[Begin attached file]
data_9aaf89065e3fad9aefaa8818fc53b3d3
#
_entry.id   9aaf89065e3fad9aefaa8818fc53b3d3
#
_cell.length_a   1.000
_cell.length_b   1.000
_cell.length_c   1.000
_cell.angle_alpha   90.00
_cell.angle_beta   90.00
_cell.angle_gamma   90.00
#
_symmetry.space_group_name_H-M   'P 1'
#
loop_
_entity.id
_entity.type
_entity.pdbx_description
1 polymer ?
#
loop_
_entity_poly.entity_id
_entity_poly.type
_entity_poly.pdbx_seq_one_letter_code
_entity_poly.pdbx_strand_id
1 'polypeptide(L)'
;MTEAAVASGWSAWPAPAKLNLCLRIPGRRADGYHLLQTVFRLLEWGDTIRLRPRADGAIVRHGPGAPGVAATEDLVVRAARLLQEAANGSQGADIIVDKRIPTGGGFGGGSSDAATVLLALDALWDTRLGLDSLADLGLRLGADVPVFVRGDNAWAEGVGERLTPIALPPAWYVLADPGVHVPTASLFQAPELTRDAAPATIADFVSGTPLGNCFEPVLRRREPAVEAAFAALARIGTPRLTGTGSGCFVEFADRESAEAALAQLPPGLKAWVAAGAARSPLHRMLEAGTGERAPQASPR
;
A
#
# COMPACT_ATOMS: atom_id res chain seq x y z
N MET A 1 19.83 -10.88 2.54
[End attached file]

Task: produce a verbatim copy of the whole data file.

data_9aaf89065e3fad9aefaa8818fc53b3d3
#
_entry.id   9aaf89065e3fad9aefaa8818fc53b3d3
#
_cell.length_a   1.000
_cell.length_b   1.000
_cell.length_c   1.000
_cell.angle_alpha   90.00
_cell.angle_beta   90.00
_cell.angle_gamma   90.00
#
_symmetry.space_group_name_H-M   'P 1'
#
loop_
_entity.id
_entity.type
_entity.pdbx_description
1 polymer ?
#
loop_
_entity_poly.entity_id
_entity_poly.type
_entity_poly.pdbx_seq_one_letter_code
_entity_poly.pdbx_strand_id
1 'polypeptide(L)'
;MTEAAVASGWSAWPAPAKLNLCLRIPGRRADGYHLLQTVFRLLEWGDTIRLRPRADGAIVRHGPGAPGVAATEDLVVRAARLLQEAANGSQGADIIVDKRIPTGGGFGGGSSDAATVLLALDALWDTRLGLDSLADLGLRLGADVPVFVRGDNAWAEGVGERLTPIALPPAWYVLADPGVHVPTASLFQAPELTRDAAPATIADFVSGTPLGNCFEPVLRRREPAVEAAFAALARIGTPRLTGTGSGCFVEFADRESAEAALAQLPPGLKAWVAAGAARSPLHRMLEAGTGERAPQASPR
;
A
#
# COMPACT_ATOMS: atom_id res chain seq x y z
N MET A 1 19.83 -10.88 2.54